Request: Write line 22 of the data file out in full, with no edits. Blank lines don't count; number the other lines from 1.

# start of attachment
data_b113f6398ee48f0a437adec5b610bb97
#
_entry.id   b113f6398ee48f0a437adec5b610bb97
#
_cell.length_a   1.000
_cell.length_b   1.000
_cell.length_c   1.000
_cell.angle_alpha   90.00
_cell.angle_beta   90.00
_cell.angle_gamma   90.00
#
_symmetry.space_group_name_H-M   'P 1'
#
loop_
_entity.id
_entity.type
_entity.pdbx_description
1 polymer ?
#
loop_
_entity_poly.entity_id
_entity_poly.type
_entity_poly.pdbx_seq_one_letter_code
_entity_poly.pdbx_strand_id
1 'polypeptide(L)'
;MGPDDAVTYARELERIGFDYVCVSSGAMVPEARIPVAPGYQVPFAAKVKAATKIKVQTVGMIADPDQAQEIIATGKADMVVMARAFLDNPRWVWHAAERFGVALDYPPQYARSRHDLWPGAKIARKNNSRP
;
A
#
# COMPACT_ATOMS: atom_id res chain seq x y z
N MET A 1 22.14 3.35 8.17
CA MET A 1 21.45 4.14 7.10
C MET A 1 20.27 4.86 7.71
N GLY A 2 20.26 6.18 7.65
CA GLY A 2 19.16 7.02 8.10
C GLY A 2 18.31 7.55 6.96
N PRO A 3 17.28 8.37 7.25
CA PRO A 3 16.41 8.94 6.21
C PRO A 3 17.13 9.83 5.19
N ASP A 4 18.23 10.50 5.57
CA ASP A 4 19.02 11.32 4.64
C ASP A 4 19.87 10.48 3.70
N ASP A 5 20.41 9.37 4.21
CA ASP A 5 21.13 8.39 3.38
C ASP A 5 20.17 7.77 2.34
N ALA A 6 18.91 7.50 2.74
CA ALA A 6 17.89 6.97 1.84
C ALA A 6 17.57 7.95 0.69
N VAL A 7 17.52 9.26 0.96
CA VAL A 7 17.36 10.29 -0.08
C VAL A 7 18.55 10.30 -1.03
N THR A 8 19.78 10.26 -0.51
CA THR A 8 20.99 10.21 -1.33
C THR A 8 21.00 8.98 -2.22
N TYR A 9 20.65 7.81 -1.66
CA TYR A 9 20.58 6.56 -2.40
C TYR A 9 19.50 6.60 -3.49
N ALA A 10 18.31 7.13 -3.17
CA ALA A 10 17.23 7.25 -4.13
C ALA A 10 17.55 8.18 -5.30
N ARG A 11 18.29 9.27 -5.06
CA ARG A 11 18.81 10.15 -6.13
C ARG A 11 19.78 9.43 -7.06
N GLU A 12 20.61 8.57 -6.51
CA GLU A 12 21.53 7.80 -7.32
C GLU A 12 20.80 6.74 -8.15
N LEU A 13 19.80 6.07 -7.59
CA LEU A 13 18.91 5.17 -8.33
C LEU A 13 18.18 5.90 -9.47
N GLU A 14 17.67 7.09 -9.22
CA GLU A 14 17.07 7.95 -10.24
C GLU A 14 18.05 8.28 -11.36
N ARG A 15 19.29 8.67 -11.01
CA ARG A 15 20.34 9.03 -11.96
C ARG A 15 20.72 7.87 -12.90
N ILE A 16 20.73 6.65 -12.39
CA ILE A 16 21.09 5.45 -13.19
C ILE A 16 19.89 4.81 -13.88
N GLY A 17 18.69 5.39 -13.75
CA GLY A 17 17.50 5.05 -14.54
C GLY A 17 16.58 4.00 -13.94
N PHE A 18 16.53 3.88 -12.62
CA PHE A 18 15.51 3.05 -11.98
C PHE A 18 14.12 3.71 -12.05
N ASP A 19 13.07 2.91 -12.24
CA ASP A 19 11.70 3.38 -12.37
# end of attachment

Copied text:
_entity_poly.type